One of the practical problems which trial counsel confront is a sua sponte order which has an adverse effect on a party.
The situation can arise, for example, at a pretrial calendar conference when a judge sanctions a party for failure to comply with discovery deadlines established by court order or by stipulation of the parties. The sanction may consist of the imposition of attorneys' costs on the offending side, or even, in an extreme situation, the dismissal of a claim.
It is well-established under New York law that there is no right to appeal a sua sponte order. The rule follows from CPLR § 5701(a)(2) which indicates that a party has a right to appeal from an order "where the motion it decided was made upon notice." Because a sua sponte order is not the result of a motion made on notice, the courts conclude that there is no right to appeal the order.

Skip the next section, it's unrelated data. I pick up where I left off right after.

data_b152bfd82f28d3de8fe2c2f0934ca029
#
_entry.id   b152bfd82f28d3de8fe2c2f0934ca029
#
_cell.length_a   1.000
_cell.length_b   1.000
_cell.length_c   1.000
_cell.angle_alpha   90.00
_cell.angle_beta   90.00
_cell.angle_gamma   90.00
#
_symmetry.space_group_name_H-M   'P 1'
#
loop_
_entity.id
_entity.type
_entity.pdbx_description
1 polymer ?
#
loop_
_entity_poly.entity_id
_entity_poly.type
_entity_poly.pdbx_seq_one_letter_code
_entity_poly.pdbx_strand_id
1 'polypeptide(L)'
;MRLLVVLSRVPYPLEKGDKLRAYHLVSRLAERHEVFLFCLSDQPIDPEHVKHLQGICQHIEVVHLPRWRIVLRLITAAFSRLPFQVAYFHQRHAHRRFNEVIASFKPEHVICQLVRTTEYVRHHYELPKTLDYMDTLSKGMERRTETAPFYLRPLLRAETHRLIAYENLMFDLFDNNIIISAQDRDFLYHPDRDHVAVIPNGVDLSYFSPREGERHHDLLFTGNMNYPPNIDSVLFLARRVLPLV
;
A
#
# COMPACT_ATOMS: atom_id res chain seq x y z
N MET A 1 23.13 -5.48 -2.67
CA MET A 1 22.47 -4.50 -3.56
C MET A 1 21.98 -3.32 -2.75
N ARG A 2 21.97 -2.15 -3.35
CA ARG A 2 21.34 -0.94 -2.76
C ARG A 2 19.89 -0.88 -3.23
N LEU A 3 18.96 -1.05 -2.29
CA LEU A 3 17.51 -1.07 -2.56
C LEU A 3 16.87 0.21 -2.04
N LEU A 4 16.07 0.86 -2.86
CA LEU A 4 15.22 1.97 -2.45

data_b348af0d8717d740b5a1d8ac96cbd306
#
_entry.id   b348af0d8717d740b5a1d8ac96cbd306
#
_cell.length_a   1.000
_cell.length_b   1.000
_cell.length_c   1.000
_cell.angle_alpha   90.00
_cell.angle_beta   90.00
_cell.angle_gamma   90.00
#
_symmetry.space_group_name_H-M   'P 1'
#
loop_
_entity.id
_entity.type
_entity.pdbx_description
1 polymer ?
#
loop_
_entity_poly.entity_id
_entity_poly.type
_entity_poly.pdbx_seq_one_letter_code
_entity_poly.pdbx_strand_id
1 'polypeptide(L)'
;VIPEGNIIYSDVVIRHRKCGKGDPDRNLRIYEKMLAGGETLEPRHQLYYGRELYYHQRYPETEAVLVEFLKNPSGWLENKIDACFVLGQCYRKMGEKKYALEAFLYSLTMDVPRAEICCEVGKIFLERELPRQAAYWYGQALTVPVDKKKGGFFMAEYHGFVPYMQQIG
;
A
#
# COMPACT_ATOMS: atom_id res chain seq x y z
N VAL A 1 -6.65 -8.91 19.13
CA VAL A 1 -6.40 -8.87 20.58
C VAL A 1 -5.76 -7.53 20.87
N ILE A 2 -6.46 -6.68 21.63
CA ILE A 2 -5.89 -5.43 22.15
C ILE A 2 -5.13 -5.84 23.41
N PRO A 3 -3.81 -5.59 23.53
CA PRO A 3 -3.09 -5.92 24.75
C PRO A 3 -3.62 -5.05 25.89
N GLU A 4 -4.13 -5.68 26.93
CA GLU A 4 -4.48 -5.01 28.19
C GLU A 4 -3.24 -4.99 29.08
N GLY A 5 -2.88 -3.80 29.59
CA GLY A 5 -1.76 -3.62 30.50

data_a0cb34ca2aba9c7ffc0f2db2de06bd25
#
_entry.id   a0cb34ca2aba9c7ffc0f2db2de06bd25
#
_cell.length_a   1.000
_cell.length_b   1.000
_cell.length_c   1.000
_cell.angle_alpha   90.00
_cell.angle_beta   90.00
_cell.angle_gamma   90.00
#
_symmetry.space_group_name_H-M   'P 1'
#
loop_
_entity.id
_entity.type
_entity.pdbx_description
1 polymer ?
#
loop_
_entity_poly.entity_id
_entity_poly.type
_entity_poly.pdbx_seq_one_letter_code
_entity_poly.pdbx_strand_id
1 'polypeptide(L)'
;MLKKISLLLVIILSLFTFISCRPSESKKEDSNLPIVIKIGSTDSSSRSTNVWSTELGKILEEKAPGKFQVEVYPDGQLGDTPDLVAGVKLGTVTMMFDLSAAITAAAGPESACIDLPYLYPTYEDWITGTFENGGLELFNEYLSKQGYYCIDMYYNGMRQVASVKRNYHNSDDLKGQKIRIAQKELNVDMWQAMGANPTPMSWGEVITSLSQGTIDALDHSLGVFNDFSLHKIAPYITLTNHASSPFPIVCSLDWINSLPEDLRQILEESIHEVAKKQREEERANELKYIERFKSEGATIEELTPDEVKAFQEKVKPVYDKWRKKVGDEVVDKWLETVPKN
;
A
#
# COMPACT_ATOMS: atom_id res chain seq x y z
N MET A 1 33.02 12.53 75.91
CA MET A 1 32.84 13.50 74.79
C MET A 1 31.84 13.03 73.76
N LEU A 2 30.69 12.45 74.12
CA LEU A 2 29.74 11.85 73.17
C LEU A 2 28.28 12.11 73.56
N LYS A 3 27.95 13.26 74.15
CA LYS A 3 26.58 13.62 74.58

The solution for the aggrieved party? Make a motion on notice to vacate the sua sponte order, and if the motion is denied, appeal the order denying the motion to vacate. See, Sholes v. Meagher, 100 N.Y.2d 333 (2003); CPLR § 5701(a)(3).